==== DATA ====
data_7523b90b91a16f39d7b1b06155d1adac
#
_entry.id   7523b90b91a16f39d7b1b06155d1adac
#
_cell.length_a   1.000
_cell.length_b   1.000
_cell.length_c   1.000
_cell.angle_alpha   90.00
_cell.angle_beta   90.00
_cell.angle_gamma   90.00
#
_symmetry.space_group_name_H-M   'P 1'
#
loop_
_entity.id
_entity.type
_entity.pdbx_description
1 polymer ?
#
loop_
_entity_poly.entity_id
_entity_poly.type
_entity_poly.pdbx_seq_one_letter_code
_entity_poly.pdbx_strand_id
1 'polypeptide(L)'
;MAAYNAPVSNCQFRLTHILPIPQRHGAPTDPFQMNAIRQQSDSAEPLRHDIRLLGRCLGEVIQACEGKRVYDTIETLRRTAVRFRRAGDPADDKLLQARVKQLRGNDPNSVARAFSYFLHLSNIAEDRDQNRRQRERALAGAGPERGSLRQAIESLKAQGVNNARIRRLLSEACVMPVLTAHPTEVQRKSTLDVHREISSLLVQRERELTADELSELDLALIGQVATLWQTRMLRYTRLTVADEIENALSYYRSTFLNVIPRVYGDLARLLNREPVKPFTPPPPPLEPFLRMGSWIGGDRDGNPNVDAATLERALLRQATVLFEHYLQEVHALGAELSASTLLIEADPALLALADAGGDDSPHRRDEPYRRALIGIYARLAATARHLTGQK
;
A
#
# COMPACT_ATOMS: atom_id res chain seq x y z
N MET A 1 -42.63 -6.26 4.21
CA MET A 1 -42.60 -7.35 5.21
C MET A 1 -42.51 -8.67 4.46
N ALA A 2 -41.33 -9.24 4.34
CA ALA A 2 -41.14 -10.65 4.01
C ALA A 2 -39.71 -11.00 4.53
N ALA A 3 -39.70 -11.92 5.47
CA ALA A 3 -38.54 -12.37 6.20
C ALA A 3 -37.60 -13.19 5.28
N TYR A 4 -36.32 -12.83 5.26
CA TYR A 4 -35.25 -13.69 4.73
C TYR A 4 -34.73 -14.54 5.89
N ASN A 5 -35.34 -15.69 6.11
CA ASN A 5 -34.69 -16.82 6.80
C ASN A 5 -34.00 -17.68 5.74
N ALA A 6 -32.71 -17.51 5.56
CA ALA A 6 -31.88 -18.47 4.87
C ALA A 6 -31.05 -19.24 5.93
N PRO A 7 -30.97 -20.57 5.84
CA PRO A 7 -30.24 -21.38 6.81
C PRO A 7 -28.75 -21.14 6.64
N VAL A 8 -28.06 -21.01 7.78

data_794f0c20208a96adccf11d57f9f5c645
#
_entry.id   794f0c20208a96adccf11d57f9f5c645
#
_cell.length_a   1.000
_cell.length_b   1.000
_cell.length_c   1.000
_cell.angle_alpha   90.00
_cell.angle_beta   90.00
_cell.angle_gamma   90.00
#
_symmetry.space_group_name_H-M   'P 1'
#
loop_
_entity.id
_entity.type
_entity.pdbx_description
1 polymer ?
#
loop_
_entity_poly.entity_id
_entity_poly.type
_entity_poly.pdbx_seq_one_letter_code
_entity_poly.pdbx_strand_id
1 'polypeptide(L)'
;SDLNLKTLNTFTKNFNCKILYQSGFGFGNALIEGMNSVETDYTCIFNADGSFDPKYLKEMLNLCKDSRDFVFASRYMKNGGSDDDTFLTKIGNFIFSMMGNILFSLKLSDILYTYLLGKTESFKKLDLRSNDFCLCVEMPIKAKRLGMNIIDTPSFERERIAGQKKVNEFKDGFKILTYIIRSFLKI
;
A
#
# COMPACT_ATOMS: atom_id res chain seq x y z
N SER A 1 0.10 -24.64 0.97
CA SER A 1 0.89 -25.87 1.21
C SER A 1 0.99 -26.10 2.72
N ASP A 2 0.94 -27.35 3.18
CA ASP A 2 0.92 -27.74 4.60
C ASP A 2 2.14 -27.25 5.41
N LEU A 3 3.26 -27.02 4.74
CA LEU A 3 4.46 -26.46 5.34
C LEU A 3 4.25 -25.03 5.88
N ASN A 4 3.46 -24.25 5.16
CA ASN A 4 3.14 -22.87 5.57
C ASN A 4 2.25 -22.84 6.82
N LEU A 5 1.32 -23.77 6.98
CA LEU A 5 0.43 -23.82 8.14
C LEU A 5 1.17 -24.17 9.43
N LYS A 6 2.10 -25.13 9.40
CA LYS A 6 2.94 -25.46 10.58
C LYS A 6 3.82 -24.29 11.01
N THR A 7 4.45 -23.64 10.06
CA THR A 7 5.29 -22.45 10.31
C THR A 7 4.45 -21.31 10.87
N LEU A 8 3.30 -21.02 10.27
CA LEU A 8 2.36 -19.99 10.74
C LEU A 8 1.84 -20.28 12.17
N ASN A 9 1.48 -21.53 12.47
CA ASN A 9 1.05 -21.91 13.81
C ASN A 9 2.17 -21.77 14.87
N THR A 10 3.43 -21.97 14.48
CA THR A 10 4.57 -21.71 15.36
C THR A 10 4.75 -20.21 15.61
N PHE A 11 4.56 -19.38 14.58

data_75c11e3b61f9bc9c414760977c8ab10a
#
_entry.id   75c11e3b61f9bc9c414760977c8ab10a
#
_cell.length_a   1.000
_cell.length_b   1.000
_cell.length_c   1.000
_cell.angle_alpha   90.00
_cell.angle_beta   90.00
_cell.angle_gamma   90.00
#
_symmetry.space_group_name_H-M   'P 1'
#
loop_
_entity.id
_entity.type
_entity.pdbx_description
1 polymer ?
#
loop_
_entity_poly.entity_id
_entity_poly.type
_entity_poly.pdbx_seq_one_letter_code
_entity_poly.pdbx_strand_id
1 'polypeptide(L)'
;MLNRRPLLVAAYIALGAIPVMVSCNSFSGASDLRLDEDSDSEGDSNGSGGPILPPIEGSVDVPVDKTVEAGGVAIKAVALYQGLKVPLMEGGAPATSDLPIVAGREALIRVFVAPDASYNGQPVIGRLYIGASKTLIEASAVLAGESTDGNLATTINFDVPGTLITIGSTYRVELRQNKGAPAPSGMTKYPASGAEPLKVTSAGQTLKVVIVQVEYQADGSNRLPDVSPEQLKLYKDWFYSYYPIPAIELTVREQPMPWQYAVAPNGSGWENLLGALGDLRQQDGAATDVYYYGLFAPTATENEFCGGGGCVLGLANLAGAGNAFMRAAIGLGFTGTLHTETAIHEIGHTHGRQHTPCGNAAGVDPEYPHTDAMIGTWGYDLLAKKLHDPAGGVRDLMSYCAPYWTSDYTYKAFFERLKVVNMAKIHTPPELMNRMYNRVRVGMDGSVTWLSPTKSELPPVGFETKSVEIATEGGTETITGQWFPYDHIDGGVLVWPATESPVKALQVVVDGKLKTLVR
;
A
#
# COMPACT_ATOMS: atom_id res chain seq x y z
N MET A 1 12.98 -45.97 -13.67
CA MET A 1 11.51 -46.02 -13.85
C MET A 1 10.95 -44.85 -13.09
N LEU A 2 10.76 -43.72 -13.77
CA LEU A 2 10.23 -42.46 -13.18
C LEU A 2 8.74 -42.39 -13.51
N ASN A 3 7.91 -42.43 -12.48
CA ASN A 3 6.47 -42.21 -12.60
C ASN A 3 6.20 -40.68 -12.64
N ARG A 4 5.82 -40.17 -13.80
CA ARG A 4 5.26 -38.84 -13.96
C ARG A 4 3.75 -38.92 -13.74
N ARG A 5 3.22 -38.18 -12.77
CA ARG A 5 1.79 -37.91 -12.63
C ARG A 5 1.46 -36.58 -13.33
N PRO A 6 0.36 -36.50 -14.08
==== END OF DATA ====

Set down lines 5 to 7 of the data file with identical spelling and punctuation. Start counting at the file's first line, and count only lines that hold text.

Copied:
_cell.length_a   1.000
_cell.length_b   1.000
_cell.length_c   1.000